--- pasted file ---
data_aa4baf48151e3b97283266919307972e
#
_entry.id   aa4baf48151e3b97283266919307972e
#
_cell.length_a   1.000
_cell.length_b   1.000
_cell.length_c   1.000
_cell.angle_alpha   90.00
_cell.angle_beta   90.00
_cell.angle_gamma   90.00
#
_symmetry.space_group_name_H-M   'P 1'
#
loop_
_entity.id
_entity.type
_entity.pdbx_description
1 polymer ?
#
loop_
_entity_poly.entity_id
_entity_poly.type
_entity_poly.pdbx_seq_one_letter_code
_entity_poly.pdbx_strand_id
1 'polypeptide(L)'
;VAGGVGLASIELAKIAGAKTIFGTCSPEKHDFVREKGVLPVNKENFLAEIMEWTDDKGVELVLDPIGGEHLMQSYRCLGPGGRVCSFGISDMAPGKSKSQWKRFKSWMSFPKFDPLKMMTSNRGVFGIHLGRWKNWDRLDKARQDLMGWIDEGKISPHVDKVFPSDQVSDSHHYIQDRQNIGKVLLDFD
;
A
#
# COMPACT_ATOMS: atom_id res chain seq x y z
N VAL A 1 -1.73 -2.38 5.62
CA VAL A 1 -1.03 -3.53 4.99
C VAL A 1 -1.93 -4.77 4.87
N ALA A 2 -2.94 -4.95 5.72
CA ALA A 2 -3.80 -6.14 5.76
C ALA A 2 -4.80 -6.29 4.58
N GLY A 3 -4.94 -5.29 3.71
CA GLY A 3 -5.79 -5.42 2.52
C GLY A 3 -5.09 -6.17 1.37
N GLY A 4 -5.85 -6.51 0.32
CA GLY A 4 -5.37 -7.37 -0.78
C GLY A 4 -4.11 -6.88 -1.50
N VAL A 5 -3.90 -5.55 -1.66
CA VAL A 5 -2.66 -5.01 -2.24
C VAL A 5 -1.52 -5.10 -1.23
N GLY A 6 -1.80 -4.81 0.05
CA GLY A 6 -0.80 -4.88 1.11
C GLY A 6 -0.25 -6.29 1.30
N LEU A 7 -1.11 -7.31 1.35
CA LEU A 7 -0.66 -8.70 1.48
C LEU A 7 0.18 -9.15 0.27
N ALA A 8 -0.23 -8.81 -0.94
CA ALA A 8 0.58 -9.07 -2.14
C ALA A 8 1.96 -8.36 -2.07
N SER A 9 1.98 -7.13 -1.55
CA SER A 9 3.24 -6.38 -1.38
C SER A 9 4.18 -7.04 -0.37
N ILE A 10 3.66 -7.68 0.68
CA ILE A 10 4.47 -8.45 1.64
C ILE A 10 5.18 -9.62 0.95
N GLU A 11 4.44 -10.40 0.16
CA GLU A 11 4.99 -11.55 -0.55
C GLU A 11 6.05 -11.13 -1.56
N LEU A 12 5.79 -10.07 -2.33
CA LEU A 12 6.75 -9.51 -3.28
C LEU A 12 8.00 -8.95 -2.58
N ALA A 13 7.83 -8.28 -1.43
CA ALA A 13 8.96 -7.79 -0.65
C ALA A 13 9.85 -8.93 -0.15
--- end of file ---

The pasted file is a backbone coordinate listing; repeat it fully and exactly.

data_aa4baf48151e3b97283266919307972e
#
_entry.id   aa4baf48151e3b97283266919307972e
#
_cell.length_a   1.000
_cell.length_b   1.000
_cell.length_c   1.000
_cell.angle_alpha   90.00
_cell.angle_beta   90.00
_cell.angle_gamma   90.00
#
_symmetry.space_group_name_H-M   'P 1'
#
loop_
_entity.id
_entity.type
_entity.pdbx_description
1 polymer ?
#
loop_
_entity_poly.entity_id
_entity_poly.type
_entity_poly.pdbx_seq_one_letter_code
_entity_poly.pdbx_strand_id
1 'polypeptide(L)'
;VAGGVGLASIELAKIAGAKTIFGTCSPEKHDFVREKGVLPVNKENFLAEIMEWTDDKGVELVLDPIGGEHLMQSYRCLGPGGRVCSFGISDMAPGKSKSQWKRFKSWMSFPKFDPLKMMTSNRGVFGIHLGRWKNWDRLDKARQDLMGWIDEGKISPHVDKVFPSDQVSDSHHYIQDRQNIGKVLLDFD
;
A
#
# COMPACT_ATOMS: atom_id res chain seq x y z
N VAL A 1 -1.73 -2.38 5.62
CA VAL A 1 -1.03 -3.53 4.99
C VAL A 1 -1.93 -4.77 4.87
N ALA A 2 -2.94 -4.95 5.72
CA ALA A 2 -3.80 -6.14 5.76
C ALA A 2 -4.80 -6.29 4.58
N GLY A 3 -4.94 -5.29 3.71
CA GLY A 3 -5.79 -5.42 2.52
C GLY A 3 -5.09 -6.17 1.37
N GLY A 4 -5.85 -6.51 0.32
CA GLY A 4 -5.37 -7.37 -0.78
C GLY A 4 -4.11 -6.88 -1.50
N VAL A 5 -3.90 -5.55 -1.66
CA VAL A 5 -2.66 -5.01 -2.24
C VAL A 5 -1.52 -5.10 -1.23
N GLY A 6 -1.80 -4.81 0.05
CA GLY A 6 -0.80 -4.88 1.11
C GLY A 6 -0.25 -6.29 1.30
N LEU A 7 -1.11 -7.31 1.35
CA LEU A 7 -0.66 -8.70 1.48
C LEU A 7 0.18 -9.15 0.27
N ALA A 8 -0.23 -8.81 -0.94
CA ALA A 8 0.58 -9.07 -2.14
C ALA A 8 1.96 -8.36 -2.07
N SER A 9 1.98 -7.13 -1.55
CA SER A 9 3.24 -6.38 -1.38
C SER A 9 4.18 -7.04 -0.37
N ILE A 10 3.66 -7.68 0.68
CA ILE A 10 4.47 -8.45 1.64
C ILE A 10 5.18 -9.62 0.95
N GLU A 11 4.44 -10.40 0.16
CA GLU A 11 4.99 -11.55 -0.55
C GLU A 11 6.05 -11.13 -1.56
N LEU A 12 5.79 -10.07 -2.33
CA LEU A 12 6.75 -9.51 -3.28
C LEU A 12 8.00 -8.95 -2.58
N ALA A 13 7.83 -8.28 -1.43
CA ALA A 13 8.96 -7.79 -0.65
C ALA A 13 9.85 -8.93 -0.15